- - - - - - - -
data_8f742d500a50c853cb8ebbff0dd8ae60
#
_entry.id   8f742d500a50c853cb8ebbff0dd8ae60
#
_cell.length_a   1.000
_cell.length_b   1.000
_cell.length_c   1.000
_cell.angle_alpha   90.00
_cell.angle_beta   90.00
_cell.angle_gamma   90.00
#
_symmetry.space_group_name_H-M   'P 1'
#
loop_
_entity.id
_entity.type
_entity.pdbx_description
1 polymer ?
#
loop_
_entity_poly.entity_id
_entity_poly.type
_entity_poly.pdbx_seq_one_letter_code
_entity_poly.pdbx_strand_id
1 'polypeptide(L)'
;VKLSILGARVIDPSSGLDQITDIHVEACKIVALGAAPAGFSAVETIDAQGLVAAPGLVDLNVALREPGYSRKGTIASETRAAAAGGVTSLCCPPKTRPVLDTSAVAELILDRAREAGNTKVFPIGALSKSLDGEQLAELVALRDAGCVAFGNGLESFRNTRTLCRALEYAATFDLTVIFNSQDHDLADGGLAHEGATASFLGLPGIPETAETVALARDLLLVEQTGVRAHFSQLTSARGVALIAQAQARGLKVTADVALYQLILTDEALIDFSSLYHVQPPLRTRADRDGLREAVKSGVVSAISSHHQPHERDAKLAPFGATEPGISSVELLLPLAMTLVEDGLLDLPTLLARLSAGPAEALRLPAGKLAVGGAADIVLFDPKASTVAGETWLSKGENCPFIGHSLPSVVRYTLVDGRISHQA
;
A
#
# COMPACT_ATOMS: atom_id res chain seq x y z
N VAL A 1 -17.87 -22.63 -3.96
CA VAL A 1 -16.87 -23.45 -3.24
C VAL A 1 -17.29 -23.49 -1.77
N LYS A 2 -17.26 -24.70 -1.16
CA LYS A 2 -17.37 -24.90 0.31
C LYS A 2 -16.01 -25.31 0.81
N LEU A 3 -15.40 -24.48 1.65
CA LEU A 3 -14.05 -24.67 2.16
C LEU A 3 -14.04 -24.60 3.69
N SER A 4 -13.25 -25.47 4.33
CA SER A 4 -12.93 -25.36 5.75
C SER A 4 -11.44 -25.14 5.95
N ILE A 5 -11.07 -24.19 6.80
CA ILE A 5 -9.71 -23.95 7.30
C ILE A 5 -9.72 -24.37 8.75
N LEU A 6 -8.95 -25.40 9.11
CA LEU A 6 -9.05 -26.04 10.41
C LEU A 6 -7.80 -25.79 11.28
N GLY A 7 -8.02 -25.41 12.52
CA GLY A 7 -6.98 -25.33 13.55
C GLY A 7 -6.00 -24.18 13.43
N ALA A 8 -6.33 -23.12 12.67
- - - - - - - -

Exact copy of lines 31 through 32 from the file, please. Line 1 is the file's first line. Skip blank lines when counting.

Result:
N VAL A 1 -17.87 -22.63 -3.96
CA VAL A 1 -16.87 -23.45 -3.24